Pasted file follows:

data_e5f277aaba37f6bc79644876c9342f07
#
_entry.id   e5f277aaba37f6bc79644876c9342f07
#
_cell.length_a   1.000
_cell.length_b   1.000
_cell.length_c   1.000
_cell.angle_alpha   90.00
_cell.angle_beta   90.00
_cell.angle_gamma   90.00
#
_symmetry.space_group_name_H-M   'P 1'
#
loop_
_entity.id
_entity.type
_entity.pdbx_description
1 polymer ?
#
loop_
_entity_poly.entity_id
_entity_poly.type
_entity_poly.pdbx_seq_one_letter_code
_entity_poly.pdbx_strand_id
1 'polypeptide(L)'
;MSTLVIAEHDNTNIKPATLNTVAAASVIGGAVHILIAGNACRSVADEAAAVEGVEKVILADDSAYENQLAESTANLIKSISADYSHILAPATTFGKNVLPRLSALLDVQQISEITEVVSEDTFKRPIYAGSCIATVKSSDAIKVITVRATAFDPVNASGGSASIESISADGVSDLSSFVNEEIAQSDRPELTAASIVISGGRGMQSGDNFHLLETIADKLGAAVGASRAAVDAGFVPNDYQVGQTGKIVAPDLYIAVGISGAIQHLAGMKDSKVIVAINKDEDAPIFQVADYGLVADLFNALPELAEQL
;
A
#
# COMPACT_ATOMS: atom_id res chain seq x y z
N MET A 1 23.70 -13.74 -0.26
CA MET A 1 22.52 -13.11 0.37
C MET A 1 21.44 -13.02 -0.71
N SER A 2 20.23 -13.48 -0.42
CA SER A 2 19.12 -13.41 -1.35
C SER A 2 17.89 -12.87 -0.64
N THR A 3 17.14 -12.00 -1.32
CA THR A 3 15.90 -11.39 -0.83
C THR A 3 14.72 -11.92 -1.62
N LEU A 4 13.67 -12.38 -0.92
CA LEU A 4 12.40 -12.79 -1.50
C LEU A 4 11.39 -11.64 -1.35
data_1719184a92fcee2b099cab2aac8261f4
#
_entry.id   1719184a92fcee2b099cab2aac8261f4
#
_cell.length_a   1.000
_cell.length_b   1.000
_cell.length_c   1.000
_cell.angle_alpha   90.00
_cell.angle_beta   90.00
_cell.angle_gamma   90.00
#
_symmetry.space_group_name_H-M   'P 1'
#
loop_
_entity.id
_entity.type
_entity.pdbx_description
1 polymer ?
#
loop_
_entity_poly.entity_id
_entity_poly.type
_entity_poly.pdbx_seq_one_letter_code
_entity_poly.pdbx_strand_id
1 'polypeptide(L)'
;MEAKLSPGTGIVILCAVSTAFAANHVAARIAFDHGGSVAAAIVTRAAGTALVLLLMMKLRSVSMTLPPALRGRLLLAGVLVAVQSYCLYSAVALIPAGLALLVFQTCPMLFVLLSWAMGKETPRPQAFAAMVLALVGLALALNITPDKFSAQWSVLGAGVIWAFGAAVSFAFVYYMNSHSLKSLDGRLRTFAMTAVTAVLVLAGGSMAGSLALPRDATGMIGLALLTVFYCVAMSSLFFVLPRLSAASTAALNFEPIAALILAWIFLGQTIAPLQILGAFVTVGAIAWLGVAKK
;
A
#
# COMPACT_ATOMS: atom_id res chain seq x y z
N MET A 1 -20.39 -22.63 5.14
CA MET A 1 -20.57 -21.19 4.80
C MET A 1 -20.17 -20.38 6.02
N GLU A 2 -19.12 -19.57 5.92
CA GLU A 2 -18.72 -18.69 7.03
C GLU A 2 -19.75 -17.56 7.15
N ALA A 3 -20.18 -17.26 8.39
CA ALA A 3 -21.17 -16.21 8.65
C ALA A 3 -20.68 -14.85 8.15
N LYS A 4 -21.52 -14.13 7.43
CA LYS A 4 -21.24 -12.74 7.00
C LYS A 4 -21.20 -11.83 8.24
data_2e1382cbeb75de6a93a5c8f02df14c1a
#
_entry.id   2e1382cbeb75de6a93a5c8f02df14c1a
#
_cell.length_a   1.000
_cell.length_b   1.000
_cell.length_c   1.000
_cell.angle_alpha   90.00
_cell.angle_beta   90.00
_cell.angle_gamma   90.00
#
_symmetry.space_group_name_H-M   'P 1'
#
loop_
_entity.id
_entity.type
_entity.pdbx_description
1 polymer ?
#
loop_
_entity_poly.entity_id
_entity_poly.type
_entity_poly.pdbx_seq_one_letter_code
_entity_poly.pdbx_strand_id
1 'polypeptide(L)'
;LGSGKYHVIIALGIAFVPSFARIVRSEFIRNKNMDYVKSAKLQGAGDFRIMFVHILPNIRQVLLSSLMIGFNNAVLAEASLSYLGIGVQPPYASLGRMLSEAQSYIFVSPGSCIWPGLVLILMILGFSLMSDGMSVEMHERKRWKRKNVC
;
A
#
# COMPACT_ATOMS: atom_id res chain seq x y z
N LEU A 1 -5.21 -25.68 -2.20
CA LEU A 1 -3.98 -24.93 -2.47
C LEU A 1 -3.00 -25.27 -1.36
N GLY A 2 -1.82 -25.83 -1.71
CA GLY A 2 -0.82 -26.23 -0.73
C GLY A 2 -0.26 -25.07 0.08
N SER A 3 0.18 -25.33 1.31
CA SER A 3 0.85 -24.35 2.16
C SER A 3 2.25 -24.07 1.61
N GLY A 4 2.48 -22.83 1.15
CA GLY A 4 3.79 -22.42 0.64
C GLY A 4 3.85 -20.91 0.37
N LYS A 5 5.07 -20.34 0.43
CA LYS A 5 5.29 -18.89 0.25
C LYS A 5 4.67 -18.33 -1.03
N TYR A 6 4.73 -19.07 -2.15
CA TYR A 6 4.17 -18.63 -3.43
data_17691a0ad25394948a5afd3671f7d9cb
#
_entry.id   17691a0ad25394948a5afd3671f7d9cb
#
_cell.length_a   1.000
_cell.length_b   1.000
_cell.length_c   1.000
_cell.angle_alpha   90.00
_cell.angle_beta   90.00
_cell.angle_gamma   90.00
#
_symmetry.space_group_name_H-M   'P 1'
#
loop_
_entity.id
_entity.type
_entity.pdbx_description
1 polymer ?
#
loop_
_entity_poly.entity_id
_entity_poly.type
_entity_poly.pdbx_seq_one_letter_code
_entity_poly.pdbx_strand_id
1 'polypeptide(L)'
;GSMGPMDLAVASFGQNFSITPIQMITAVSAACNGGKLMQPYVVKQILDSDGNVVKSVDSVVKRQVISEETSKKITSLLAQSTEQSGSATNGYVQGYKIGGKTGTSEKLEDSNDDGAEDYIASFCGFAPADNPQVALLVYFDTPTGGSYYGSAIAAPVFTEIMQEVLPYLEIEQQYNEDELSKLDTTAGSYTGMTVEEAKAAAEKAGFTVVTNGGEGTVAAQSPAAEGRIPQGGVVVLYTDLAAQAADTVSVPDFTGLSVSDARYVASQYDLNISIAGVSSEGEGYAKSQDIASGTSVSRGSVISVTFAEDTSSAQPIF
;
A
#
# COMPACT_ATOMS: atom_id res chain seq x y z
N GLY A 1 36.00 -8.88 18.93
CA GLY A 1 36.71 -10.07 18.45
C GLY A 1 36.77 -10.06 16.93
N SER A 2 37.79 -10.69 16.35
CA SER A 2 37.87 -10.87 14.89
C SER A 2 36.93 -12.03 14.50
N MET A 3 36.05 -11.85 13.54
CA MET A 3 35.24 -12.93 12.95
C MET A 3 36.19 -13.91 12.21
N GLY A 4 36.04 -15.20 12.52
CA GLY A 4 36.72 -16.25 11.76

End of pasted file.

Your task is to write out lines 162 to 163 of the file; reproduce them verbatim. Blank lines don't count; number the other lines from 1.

N GLY A 1 36.00 -8.88 18.93
CA GLY A 1 36.71 -10.07 18.45